The lawsuit asks officials be forced to stop preventing attorneys from communicating with immigration detainees at the Sheridan prison.

PORTLAND TRIBUNE: ZAYNE SPARLING - The federal correctional insitution in Sheridan, where more than 100 immigrants are being detained. Oregon's American Civil Liberties Foundation sued the federal government early Friday morning to open access for attorneys to work with immigration detainees housed in Sheridan's federal correctional institution.

The lawsuit asks a federal judge to allow attorneys to visit or communicate with more than 100 detainees at the prison.

Matt dos Santos, legal director with the ACLU of Oregon, said incarcerating immigrants in a federal prison was highly unusual and atypical for the state.

"Denying these men council at a time when they need it most is as outrageous as it is unconstitutional," Santos said. "For an asylum seeker, this could mean the difference between life and death."

Victoria Muirhead, a lawyer with the Innovation Law Lab in Portland, said pro bono lawyers from the nonprofit have made several attempts to visit with detainees over the last few weeks. They have been turned away by officials every time. Santos said there have been numerous instances where the lawyers were given a time to visit with their clients, but were turned away the day of their meeting.

"The fact that we can't for our clients without theatrics from the agencies is really troubling," Santos said."

The Innovation Law Lab is one of the plaintiffs in the lawsuit. The federal government has not responded to the lawsuit. No court date has been set for the case.

The ACLU says the actions preventing attorney-detainee meetings by ICE and Federal Bureau of Prisons officials violates the Fifth Amendment's due process clause, the First Amendment and Administrative Procedures Act and the Immigration, Nationality Act, as well federal detention standards.

Attorneys say the detainees have been held in their cells for up to 23 hours a day and prevented from communicating with their families. "Our country allows those rights to be trampled upon, just because they are not a citizen. Protecting one is protecting everyone," said Keither Ketterling, an attorney with the Stoll Berne law firm who is working with the ACLU on the case.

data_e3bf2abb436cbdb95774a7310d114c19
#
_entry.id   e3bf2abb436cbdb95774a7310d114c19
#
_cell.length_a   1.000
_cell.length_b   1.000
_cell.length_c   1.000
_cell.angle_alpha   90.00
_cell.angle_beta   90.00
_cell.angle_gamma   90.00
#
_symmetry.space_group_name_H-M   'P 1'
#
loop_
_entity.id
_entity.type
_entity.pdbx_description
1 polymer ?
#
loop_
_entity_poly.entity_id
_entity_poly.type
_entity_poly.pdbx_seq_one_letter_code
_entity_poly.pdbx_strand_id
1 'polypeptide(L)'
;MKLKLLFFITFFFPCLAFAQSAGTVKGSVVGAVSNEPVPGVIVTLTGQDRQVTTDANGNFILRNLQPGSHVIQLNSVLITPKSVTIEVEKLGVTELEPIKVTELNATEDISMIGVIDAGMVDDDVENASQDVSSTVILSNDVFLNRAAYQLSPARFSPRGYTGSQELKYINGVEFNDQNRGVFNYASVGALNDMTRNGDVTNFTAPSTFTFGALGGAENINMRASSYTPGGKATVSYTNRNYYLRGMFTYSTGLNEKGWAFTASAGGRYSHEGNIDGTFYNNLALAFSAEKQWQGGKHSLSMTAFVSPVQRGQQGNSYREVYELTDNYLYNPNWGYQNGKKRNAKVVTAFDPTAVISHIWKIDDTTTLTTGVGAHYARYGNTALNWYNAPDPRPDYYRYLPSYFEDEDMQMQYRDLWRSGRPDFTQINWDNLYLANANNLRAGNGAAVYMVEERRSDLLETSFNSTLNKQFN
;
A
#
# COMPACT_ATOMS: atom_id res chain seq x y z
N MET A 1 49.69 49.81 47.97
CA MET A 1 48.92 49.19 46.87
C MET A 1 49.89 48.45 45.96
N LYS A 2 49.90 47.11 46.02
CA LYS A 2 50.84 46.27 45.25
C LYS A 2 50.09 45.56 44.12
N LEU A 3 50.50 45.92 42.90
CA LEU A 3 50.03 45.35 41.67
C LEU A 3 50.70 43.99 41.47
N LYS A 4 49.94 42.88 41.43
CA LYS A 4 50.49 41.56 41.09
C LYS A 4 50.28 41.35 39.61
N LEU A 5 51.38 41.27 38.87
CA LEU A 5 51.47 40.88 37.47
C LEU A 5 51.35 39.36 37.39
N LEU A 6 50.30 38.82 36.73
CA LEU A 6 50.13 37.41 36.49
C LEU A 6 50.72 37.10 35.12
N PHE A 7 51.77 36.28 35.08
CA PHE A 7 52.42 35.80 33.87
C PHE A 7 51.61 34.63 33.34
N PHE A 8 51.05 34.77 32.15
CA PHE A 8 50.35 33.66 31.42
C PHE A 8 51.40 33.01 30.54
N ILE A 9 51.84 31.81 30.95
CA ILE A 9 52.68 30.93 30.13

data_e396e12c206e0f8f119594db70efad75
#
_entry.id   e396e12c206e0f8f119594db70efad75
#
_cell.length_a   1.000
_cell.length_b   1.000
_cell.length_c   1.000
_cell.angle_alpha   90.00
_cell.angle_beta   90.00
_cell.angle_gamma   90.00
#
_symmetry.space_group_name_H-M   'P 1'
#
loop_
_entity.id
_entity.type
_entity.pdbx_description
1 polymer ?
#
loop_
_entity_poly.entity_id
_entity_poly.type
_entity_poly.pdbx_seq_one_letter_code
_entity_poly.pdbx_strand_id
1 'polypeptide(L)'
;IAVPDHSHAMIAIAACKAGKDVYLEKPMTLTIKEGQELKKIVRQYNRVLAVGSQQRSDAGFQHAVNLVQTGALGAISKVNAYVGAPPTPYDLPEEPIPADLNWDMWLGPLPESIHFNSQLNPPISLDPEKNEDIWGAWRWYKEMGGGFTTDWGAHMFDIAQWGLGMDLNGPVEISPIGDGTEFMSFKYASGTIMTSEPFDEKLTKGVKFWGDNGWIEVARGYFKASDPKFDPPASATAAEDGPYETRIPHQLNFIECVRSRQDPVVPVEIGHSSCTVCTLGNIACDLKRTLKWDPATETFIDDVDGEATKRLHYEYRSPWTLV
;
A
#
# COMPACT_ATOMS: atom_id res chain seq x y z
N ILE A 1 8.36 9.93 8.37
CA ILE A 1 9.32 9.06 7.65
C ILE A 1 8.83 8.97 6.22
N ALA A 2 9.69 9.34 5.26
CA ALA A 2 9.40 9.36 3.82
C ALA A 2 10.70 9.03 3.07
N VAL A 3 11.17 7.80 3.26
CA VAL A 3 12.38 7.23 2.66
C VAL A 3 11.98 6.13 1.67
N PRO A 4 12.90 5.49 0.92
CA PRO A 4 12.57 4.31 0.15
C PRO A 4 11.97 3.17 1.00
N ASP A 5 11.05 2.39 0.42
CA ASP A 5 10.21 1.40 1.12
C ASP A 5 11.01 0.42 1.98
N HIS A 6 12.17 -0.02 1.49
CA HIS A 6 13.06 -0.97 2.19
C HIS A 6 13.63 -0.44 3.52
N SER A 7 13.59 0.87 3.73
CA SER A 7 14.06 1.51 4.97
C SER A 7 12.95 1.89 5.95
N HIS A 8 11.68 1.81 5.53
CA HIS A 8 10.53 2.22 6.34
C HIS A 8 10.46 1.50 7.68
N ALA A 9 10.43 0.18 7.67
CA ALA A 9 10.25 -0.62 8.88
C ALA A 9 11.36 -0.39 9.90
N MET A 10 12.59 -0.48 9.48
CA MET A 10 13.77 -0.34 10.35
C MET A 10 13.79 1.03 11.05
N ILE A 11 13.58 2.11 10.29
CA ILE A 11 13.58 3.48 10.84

Come to their senses

The Oregon ACLU's suit was filed similar to one filed in Victorville, California, helping hundreds of detained immigrants find access to attorneys at a federal prison. The federal judge in that case approved a temporary restraining order requiring government officials to give the detainees legal access.

On Wednesday, June 20, Corvallis attorney Jeffrey Goodwin sued President Trump in federal court on behalf of immigrant children who were being held in Oregon. His four-page lawsuit asks the court to order the Trump administration to stop separating children from their families. He also wants the federal government to pay the nearly 2,500 detained children $1,000 for each day they are held away from their families.

No court date has been set for the case.

This comes just after Portland's ICE detention center closed its doors Wednesday, June 20, citing safety concerns as protesters continue to camp outside. The group at Macadam Avenue and Bancroft Street is protesting the national occurences of families being separated and detainees not being granted their constitutional rights while in federal prisons.

A hearing is scheduled 8 a.m., Monday, June 25, before federal District Judge Michael Simon.

Lawyers had indications ICE would begin conducting credible fear interviews with the potential asylum seekers detained at Sheridan. He said they wanted to hasten the case because "failure to succeed in those interviews could mean deportation in a matter of days."

"Hopefully, the local officials will come to their senses that the simple thing we are asking for, as required by the Constitution, is easier to give us (access) than drag this out in court," Santos said.

Hailey Stewart can be reached at This email address is being protected from spambots. You need JavaScript enabled to view it.; follow her on Twitter at @Hailey_ann97

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